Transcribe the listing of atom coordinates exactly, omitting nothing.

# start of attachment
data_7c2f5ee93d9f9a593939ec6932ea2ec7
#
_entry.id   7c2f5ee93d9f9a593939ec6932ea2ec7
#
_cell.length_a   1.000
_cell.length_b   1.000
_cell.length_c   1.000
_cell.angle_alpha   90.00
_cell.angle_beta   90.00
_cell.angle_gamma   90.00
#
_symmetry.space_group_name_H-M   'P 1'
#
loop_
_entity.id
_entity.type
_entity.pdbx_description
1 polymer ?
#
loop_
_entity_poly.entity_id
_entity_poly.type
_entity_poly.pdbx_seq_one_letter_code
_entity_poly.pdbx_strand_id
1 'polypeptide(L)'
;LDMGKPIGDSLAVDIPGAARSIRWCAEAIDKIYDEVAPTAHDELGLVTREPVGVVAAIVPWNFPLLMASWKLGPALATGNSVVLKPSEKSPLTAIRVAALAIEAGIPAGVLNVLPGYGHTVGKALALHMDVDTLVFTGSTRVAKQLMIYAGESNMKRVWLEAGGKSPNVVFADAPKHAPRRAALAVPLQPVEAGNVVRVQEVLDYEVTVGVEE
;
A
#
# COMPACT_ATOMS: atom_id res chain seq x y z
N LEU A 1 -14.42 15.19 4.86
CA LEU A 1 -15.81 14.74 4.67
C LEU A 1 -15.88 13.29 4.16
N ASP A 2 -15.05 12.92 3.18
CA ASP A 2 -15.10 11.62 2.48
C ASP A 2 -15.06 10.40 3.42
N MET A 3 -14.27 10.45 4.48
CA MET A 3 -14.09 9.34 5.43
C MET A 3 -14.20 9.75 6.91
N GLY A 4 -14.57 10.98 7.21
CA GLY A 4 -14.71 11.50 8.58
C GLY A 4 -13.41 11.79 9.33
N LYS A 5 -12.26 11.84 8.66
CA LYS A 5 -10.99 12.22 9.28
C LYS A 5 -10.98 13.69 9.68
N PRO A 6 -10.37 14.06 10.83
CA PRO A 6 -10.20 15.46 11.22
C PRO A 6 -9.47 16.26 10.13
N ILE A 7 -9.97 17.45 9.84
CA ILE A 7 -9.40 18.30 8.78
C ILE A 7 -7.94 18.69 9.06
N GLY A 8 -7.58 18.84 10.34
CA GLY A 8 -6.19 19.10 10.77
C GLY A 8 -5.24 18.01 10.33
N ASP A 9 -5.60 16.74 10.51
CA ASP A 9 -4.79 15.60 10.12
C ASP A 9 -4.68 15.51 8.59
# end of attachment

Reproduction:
data_7c2f5ee93d9f9a593939ec6932ea2ec7
#
_entry.id   7c2f5ee93d9f9a593939ec6932ea2ec7
#
_cell.length_a   1.000
_cell.length_b   1.000
_cell.length_c   1.000
_cell.angle_alpha   90.00
_cell.angle_beta   90.00
_cell.angle_gamma   90.00
#
_symmetry.space_group_name_H-M   'P 1'
#
loop_
_entity.id
_entity.type
_entity.pdbx_description
1 polymer ?
#
loop_
_entity_poly.entity_id
_entity_poly.type
_entity_poly.pdbx_seq_one_letter_code
_entity_poly.pdbx_strand_id
1 'polypeptide(L)'
;LDMGKPIGDSLAVDIPGAARSIRWCAEAIDKIYDEVAPTAHDELGLVTREPVGVVAAIVPWNFPLLMASWKLGPALATGNSVVLKPSEKSPLTAIRVAALAIEAGIPAGVLNVLPGYGHTVGKALALHMDVDTLVFTGSTRVAKQLMIYAGESNMKRVWLEAGGKSPNVVFADAPKHAPRRAALAVPLQPVEAGNVVRVQEVLDYEVTVGVEE
;
A
#
# COMPACT_ATOMS: atom_id res chain seq x y z
N LEU A 1 -14.42 15.19 4.86
CA LEU A 1 -15.81 14.74 4.67
C LEU A 1 -15.88 13.29 4.16
N ASP A 2 -15.05 12.92 3.18
CA ASP A 2 -15.10 11.62 2.48
C ASP A 2 -15.06 10.40 3.42
N MET A 3 -14.27 10.45 4.48
CA MET A 3 -14.09 9.34 5.43
C MET A 3 -14.20 9.75 6.91
N GLY A 4 -14.57 10.98 7.21
CA GLY A 4 -14.71 11.50 8.58
C GLY A 4 -13.41 11.79 9.33
N LYS A 5 -12.26 11.84 8.66
CA LYS A 5 -10.99 12.22 9.28
C LYS A 5 -10.98 13.69 9.68
N PRO A 6 -10.37 14.06 10.83
CA PRO A 6 -10.20 15.46 11.22
C PRO A 6 -9.47 16.26 10.13
N ILE A 7 -9.97 17.45 9.84
CA ILE A 7 -9.40 18.30 8.78
C ILE A 7 -7.94 18.69 9.06
N GLY A 8 -7.58 18.84 10.34
CA GLY A 8 -6.19 19.10 10.77
C GLY A 8 -5.24 18.01 10.33
N ASP A 9 -5.60 16.74 10.51
CA ASP A 9 -4.79 15.60 10.12
C ASP A 9 -4.68 15.51 8.59